wherein each hydrocarbon radical or heterocyclic radical above is optionally substituted with between 1 and 3 substituents independently selected from halo, C1-4 alkyl, C3-6 cycloalkyl, C2-4 alkenyl, C2-4 alkynyl, phenyl, hydroxyl, amino, (amino)sulfonyl, and NO2, wherein each substituent alkyl, cycloalkyl, alkenyl, alkynyl or phenyl is in turn optionally substituted with between 1 and 2 substituents independently selected from halo, C1-2 alkyl, hydroxyl, amino, and NO2;
or a pharmaceutically acceptable salt or C1-7 ester thereof.
3. A compound of claim 1, wherein R3 is NO2.
4. A compound of claim 1, wherein R4 is fluoro.
5. A compound of claim 1, wherein each of R3 and R4 is independently fluoro.
6. A compound of claim 1, wherein R5 is methyl, fluoro, or chloro.
7. A compound of claim 1, wherein R6 is methyl, chloro, fluoro, nitro, or hydrogen.
8. A compound of claim 7, wherein R6 is H.
9. A compound of claim 7, wherein R6 is fluoro.
10. A compound of claim 1, wherein RK is methyl or ethyl.
11. A compound of claim 1, wherein R1 is H, methyl, ethyl, propyl, isopropyl, isobutyl, benzyl, phenyl, phenethyl, allyl, C2-5 alkenyl, C3-6 cycloalkyl, (C3-5 cycloalkyl)C1-2 alkyl, (C3-5 heterocyclic radical)C1-2 alkyl, or (CH2)2-4NRCRD.
12. A compound of claim 11, wherein R1 is H or (C3-4 cycloalkyl)-C1-2 alkyl.
13. A compound of claim 1, wherein R2 is H or methyl.
14. A compound of claim 1, wherein RA is C 1-6 alkyl, C3-8 alkenyl, C3-8 alkynyl, C3-8 cycloalkyl, or phenyl.
15. A compound of claim 1, wherein RA is H, methyl, ethyl, isobutyl, hydroxyethyl, phenyl, 2-piperidin-1-yl-ethyl, 2,3-dihydroxy-propyl, 3-[4-(2-hydroxyethyl)-piperazin-1-yl]-propyl, 2-pyrrolidin-1-yl-ethyl, or 2-diethylamino-ethyl; and RB is H; or where RB is methyl and RA is phenyl.
16. A compound of claim 1, wherein W is NRARB or NR2NRARB.
17. A compound of claim 1, wherein W is NR2(CH2)2-4NRARB or O(CH2)2-3NRARB.
18. A compound of claim 1, wherein W is NR2OR1.
19. A compound of claim 1, wherein W is ORB.
20. A compound of claim 1, wherein R7 is in the para position relative to X.
21. A compound of claim 20, wherein R7 is iodo.
22. A compound of claim 1, wherein R8 is in the ortho position relative to X.
23. A compound of claim 1 having the formula 2,4-bis-(2-chloro-4-iodo-phenylamino)-3-fluoro-5-nitro-benzoic acid.
24. A compound of claim 1 selected from: 2-(2-chloro-4-iodo-phenylamino)-3-fluoro-5-nitro4-(4-sulfamoyl-phenylamino)-benzoic acid; 2-(2-chloro-4-iodo-phenylamino)-3-fluoro-5-nitro-4-phenylamino-benzoic acid; 2-(2-chloro-4-iodo-phenylamino)-3-fluoro-5-nitro-4-phenoxy-benzoic acid; 2-(2-chloro-4-iodo-phenylamino)-3-fluoro-5-nitro-4-phenylsulfanyl-benzoic acid; 2-(2-chloro-4-iodo-phenylamino)-3-fluoro-4-(methyl-phenyl-amino)-5-nitro-benzoic acid; benzamide, 2-[(2-chloro-4-iodophenyl)amino]-3-fluoro-N-hydroxy-4-[[4-[[(2-hydroxyethyl)aminol-carbonyl]phenyl]amino]-5-nitro-; benzamide, 2-[(2-chloro-4-iodophenyl)amino]4-[[4-[(dimethylamino)carbonyl]phenyl]amino]-3-fluoro-N-hydroxy-5-nitro-; 2-(2-chloro-4-iodo-phenylamino)-3,5-difluoro-4-phenylamino-benzoic acid; 2-(2-chloro-4-iodo-phenylamino)-3-fluoro-5-nitro-4-(3-sulfamoyl-phenylamino)-benzoic acid; and 2-(2-chloro-4-iodo-phenylamino)-3-fluoro-5-nitro-4-(2-sulfamoyl-phenylamino)-benzoic acid; and the corresponding hydroxamic acids and cyclopropylmethyl hydroxamates.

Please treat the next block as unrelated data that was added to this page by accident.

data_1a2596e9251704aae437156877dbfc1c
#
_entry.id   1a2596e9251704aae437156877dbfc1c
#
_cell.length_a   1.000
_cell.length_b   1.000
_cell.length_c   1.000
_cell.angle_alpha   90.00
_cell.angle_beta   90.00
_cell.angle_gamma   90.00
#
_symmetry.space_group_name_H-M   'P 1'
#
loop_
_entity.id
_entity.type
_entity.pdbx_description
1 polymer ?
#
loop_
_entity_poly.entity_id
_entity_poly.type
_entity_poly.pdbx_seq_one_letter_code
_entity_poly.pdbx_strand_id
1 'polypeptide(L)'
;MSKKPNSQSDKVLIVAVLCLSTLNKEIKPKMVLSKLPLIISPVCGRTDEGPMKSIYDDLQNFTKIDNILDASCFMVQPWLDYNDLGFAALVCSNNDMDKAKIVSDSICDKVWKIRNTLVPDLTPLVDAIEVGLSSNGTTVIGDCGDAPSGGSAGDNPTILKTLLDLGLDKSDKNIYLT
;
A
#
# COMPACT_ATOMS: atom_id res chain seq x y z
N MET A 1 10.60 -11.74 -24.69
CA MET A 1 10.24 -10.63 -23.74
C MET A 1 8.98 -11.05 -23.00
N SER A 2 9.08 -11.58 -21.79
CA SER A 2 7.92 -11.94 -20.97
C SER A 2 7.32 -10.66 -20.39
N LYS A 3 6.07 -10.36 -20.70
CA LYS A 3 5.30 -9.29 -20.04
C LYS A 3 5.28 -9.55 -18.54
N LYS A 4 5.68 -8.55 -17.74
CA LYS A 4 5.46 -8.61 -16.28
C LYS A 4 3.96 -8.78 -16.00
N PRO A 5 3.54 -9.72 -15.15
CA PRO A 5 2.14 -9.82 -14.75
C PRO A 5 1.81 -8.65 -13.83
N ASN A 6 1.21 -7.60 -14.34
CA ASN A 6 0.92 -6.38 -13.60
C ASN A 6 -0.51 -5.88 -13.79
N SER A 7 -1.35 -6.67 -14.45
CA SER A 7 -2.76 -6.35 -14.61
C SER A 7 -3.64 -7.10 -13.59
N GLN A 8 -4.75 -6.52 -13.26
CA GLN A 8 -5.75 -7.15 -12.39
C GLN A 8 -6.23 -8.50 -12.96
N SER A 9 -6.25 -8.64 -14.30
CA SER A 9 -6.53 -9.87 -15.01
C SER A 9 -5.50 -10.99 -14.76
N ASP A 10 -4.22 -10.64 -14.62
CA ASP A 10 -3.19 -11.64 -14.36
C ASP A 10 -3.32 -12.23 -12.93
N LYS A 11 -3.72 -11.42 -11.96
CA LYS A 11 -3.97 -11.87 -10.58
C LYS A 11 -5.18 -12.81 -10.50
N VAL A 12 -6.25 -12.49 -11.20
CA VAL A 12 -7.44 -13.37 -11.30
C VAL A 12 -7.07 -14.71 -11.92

25. A pharmaceutical composition comprising a compound of claim 1 and a pharmaceutically-acceptable carrier.
26. A method for treating a proliferative disease, said method comprising administering to a patient in need of such treatment a pharmaceutically-effective amount of a composition comprising a compound of claim 1.
27. A method of claim 26, wherein said proliferative disease is selected from psoriasis, restenosis, autoimmune disease, and atherosclerosis.
28. A method for treating cancer, said method comprising administering to a patient in need of such treatment a pharmaceutically-effective amount of a composition comprising a compound of claim 1.
29. A method of claim 28, wherein said cancer is MEK-related.
30. A method of claim 28, wherein said cancer is breast, lung, ovarian, pancreatic, renal, or colorectal cancer.
31. A method for treating, or ameliorating the sequelae of, a stroke, said method comprising administering to a patient in need of such treatment a pharmaceutically-effective amount of a composition comprising a compound of claim 1.
32. A method for treating, or ameliorating the sequelae of, heart failure, said method comprising administering to a patient in need of such treatment a pharmaceutically-effective amount of a composition comprising a compound of claim 1.
33. A method for treating or reducing the symptoms of xenograft rejection, said method comprising administering to an organ transplant, limb transplant, skin transplant, cell transplant, or bone marrow transplant patient a pharmaceutically-effective amount of a composition comprising a compound of claim 1.
34. A method for treating osteoarthritis, said method comprising administering to a patient in need of such treatment a pharmaceutically-effective amount of a composition comprising a compound of claim 1.
35. A method for treating rheumatoid arthritis, said method comprising administering to a patient in need of such treatment a pharmaceutically-effective amount of a composition comprising a compound of claim 1.
36. A method for treating asthma, said method comprising administering to a patient in need of such treatment a pharmaceutically-effective amount of a composition comprising a compound of claim 1.